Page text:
It’s official. The ‘super bloom’ is back in California.
It feels like only yesterday that the entire state was headed for the flower fields to experience the super bloom resulting from the drought-ending El Niño rains of the 2016/17 winter. Californians jumped for joy as three of the driest years on record were followed by the wettest winter ever on record. Just like that the reservoirs were full and the entire state erupted with vegetation growth, even out in the driest areas of the desert.
Well, after a one year hiatus, we experienced another wet winter in California, resulting in another impressive flower bloom all around the state.
The plethora of flowers has drawn a lot of attention and created some interesting scenes in the blooming hot spots.
The media attention, which in my opinion gets blown out of proportion, creates a craze and fascination that surrounds the super bloom. It’s as if the media outlets that don’t have a generic super bloom story are doomed. As if Instagram models’ cashflow will dry up if they are not photographed in a colorful field of flowers.
Just google ‘super bloom’ and you’ll find articles on USA Today, BBC, NPR, CNN, Fox News and The Guardian, to name a few. Search #superbloom on Instagram and you will see a pretty hilarious swath of photos, my personal favorites being a woman playing a violin in the flowers, an LA Instagram model getting berated in the comments for trampling flowers, and a guy photoshopping himself into the flower field (and I didn’t even scroll that far down).
Many of the articles contain little-to-no substance and some even paint pictures of dramatic scenarios unfolding among the crowds, which I feel may be a little sensationalized. The poppy bloom at Lake Elsinore in Riverside County definitely stole the show as far as online attention, with reports of traffic gridlock, overcrowding, and rattlesnake bites grabbing the headlines. Our bloom in San Diego County’s Anza Borrego was not as rowdy or scandalous, but still spectacular in its own right, nonetheless.
The result of this constant media attention? Everyone that has watched the news or checked social media over the past month has been inundated with super bloom content. It leads to a mass exodus of people in a short time window to these fairly remote parts of the state, reminiscent of the traffic to a summertime county fair. With many people who are not typically the outdoorsy types sprinkled in with the regular hikers, it definitely makes for an interesting crowd.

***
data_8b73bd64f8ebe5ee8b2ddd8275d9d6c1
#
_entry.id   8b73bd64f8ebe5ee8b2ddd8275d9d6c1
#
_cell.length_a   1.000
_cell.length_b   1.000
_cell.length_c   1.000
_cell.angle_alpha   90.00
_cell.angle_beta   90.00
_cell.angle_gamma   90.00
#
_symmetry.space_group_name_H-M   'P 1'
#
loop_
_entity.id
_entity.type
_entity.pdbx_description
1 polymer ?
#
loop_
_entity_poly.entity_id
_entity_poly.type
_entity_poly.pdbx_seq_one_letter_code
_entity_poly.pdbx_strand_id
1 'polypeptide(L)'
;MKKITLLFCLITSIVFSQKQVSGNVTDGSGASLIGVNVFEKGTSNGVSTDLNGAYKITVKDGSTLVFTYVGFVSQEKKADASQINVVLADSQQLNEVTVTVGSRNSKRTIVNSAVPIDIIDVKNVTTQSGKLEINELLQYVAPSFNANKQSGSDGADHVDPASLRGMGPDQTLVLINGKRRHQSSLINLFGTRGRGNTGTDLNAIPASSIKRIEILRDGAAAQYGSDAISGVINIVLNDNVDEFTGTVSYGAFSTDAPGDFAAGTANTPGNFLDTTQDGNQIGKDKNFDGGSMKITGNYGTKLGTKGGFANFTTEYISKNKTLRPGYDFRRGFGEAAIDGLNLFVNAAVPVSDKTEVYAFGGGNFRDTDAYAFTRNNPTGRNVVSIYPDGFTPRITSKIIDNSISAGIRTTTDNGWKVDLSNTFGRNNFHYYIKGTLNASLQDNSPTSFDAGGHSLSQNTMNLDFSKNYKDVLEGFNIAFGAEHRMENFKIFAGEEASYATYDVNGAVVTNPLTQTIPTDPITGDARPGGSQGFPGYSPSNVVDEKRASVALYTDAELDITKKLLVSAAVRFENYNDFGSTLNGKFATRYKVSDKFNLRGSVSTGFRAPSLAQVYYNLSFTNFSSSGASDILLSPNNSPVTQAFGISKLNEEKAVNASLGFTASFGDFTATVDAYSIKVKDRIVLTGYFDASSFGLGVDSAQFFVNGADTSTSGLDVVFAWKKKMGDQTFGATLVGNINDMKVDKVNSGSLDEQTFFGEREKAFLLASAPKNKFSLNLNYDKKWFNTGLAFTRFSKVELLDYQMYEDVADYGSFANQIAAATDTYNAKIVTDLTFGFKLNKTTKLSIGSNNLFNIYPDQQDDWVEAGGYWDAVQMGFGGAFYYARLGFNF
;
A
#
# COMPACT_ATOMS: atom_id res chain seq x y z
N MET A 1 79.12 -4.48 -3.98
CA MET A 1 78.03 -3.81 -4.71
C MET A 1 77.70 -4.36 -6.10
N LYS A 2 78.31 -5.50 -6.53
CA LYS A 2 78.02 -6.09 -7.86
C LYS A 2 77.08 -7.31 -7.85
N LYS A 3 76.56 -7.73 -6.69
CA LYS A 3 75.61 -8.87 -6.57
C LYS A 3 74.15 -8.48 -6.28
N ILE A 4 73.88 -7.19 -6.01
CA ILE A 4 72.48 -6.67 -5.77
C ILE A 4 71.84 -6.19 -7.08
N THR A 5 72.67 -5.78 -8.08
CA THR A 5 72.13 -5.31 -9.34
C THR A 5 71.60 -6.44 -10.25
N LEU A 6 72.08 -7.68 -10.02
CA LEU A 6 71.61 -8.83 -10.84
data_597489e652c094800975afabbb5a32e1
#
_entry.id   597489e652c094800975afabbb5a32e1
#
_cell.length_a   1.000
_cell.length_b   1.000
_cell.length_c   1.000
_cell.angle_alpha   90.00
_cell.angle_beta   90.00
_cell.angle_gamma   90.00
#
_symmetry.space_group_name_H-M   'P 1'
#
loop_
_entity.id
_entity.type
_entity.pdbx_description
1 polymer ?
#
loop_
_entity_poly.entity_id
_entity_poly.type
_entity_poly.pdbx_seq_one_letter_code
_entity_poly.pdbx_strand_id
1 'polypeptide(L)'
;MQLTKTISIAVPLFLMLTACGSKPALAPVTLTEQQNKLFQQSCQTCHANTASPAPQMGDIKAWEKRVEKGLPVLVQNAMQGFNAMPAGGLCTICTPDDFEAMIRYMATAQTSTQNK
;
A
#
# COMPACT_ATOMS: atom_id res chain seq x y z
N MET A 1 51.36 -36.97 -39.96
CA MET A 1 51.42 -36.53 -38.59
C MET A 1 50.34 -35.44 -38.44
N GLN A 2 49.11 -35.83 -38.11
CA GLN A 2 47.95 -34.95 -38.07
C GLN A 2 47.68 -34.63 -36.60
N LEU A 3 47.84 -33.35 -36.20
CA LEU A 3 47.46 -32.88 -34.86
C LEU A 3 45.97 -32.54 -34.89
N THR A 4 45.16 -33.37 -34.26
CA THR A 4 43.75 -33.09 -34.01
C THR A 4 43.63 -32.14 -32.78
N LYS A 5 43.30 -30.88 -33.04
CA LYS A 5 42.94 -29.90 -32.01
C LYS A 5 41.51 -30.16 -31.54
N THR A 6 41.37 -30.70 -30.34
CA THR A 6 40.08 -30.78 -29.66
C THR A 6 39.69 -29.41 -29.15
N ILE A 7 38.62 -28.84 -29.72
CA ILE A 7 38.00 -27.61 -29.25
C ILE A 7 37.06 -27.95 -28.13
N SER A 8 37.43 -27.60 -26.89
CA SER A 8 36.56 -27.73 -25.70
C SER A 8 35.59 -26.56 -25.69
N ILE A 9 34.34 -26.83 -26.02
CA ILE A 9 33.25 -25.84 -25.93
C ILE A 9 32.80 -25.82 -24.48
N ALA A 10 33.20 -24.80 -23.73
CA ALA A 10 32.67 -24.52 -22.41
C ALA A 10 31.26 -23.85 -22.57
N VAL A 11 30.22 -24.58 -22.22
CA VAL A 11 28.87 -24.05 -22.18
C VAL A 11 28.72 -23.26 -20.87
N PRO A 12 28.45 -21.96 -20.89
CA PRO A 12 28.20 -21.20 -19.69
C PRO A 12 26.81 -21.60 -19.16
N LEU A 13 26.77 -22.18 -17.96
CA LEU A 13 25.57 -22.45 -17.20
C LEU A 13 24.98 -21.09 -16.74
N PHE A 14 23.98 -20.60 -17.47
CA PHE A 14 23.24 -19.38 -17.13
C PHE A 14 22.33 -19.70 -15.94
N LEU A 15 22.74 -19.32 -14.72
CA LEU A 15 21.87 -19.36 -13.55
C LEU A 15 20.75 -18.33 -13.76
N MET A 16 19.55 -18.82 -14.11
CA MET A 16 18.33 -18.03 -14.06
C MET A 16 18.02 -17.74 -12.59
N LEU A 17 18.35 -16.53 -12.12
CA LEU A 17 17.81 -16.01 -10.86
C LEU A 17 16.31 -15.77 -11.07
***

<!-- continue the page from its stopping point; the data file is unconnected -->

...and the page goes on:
Despite my lamenting of flower stories saturating the internet, I must admit that witnessing a vibrant springtime bloom beneath the bone-dry, towering mountains of the desert is pretty spectacular. Having already made a few trips out to Anza Borrego State Park this winter and spring, I also had the urge to go witness the flower blooms the first chance I got a free weekend in March.
Without further ado, here is my Anza Borrego flower report for March 17, 2019.
All in all, the ‘super bloom’ once again did not disappoint. And I was actually pleasantly surprised by the relative lack of crowds. I remember sitting in heavy traffic getting back to San Diego in 2017, but this time we scooted over the mountains in no time.
Growing up in northern California, I didn’t know jackshit about the desert when I was younger. We probably even turned our noses up to it, wondering what would ever lead someone to live in such a place. I spent many summers frequenting the community swimming pools and retirement track housing of Coachella Valley’s Palm Desert during visits to the grandparents. I was ignorant to the beauty of the desert that was hidden in plain sight, or maybe I just didn’t care.
Anyway, after moving to the desert’s edge in San Diego, I’ve grown fond of its many hidden treasures over the past few years. The super blooms are a great piece of the puzzle to the desert’s beauty, but it’s just a piece. I encourage the super bloom visitors to return to the desert, put their shoes in the dirt, and explore some of the other gems that it has to offer even when it’s not flower season (an Anza Borrego slot canyon is a great way to start!).
P.s. If you are looking for flowers in Anza Borrego, visit their flower site.